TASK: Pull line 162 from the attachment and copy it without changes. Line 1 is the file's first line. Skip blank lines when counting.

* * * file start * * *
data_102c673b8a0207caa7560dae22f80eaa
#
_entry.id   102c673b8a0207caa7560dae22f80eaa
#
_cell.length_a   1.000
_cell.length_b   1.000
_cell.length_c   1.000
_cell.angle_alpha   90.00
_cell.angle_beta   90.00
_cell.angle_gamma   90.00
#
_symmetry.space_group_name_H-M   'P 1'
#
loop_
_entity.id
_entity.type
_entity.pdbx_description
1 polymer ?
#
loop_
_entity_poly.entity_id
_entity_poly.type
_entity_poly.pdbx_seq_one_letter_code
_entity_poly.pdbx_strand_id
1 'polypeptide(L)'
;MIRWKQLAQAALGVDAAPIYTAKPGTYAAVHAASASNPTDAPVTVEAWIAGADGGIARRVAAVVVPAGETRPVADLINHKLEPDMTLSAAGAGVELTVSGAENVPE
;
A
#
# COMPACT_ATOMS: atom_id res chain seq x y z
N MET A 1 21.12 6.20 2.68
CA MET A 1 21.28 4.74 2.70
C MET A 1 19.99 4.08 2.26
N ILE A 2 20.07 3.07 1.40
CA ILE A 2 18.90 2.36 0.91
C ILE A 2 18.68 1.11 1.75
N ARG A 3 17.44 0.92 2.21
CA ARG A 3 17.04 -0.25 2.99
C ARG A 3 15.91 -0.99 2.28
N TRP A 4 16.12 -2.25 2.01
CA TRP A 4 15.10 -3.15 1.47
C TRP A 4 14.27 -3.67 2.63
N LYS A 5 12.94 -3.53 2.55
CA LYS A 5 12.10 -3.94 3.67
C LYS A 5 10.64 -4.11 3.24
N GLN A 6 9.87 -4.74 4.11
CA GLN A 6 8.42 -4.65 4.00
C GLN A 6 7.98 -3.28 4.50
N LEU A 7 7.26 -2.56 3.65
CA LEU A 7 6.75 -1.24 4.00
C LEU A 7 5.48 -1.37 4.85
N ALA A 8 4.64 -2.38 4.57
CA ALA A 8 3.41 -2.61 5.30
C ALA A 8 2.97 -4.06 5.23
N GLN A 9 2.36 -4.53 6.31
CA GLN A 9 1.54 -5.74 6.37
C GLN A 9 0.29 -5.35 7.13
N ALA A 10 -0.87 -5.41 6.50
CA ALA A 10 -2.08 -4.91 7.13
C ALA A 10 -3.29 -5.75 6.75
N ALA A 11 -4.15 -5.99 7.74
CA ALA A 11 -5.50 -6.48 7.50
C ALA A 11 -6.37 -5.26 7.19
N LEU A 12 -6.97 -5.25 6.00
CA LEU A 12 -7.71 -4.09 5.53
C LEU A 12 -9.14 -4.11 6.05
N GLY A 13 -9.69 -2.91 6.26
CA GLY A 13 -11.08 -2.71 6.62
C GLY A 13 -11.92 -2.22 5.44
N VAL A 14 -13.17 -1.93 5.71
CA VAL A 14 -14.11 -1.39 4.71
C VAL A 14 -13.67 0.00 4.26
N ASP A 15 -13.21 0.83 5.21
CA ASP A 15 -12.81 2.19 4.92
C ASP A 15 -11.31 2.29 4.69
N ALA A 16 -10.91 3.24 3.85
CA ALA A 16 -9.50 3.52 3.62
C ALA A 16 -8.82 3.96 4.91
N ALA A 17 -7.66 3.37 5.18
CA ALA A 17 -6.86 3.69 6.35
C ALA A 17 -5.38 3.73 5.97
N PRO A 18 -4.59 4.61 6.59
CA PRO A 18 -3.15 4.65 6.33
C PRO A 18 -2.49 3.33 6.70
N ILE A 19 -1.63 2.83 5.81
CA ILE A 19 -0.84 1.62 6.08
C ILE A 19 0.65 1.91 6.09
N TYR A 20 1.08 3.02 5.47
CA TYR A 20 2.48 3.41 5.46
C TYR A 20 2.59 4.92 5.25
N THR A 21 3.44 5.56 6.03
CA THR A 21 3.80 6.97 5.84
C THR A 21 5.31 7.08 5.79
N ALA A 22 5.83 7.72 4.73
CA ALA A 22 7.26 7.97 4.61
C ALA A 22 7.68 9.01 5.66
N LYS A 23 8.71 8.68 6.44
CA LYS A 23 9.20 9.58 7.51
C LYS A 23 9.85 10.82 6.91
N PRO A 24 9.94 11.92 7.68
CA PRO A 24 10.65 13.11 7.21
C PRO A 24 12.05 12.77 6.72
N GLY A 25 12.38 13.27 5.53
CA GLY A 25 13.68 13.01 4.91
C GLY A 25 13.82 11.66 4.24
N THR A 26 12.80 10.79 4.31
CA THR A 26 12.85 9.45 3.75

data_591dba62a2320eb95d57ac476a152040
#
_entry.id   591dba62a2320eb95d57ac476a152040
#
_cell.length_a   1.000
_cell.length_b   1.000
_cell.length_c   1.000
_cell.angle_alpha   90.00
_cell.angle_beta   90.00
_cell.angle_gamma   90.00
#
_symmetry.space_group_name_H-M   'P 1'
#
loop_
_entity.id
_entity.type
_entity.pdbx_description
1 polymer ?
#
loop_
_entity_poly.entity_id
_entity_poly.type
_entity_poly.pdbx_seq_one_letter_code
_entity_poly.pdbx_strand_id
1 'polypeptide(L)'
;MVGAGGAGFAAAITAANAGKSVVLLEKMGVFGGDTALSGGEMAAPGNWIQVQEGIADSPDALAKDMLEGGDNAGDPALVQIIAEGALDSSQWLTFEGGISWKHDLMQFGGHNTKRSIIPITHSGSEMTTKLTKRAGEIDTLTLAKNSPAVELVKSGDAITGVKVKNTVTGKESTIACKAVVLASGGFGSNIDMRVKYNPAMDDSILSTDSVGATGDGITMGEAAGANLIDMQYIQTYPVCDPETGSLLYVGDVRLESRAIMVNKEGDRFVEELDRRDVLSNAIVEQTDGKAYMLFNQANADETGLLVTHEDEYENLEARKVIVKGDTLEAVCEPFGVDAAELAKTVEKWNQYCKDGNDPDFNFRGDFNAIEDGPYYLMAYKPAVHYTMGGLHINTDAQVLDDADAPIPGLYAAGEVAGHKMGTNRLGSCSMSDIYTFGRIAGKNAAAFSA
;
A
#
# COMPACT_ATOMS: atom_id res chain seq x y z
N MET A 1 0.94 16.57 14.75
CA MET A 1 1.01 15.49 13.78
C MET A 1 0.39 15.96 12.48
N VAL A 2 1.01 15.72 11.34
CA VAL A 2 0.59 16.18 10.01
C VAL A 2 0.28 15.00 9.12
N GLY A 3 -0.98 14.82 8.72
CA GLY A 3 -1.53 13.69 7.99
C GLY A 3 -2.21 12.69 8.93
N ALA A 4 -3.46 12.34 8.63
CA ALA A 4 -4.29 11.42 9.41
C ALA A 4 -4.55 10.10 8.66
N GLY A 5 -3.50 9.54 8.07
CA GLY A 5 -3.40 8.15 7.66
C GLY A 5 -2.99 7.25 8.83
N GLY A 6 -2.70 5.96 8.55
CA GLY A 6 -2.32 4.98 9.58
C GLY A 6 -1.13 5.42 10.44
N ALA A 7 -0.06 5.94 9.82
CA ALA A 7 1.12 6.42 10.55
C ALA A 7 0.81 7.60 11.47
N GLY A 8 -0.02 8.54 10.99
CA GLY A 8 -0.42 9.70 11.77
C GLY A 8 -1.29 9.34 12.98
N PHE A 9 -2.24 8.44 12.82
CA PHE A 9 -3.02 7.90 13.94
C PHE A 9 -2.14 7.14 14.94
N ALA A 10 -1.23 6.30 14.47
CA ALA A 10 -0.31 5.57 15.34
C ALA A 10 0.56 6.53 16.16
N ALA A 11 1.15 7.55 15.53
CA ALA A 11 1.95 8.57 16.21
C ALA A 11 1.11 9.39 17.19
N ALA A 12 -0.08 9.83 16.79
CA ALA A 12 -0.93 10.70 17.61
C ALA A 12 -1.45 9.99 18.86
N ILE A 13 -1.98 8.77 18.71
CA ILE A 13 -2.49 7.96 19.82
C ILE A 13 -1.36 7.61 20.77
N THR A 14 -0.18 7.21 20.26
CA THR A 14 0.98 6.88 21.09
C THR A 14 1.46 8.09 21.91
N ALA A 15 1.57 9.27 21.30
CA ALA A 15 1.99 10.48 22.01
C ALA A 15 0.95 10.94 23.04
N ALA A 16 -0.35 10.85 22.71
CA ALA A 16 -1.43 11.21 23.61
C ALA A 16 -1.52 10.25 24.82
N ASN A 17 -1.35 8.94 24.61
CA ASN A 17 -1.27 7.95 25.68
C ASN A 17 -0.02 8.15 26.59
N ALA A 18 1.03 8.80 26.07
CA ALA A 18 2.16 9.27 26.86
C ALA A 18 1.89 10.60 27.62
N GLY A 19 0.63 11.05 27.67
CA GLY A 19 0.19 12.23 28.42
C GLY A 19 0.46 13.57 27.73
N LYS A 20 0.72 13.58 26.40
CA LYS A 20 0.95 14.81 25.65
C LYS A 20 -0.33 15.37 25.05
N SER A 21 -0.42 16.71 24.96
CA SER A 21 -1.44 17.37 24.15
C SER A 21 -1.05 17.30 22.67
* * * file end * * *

N PHE A 9 -2.24 8.44 12.82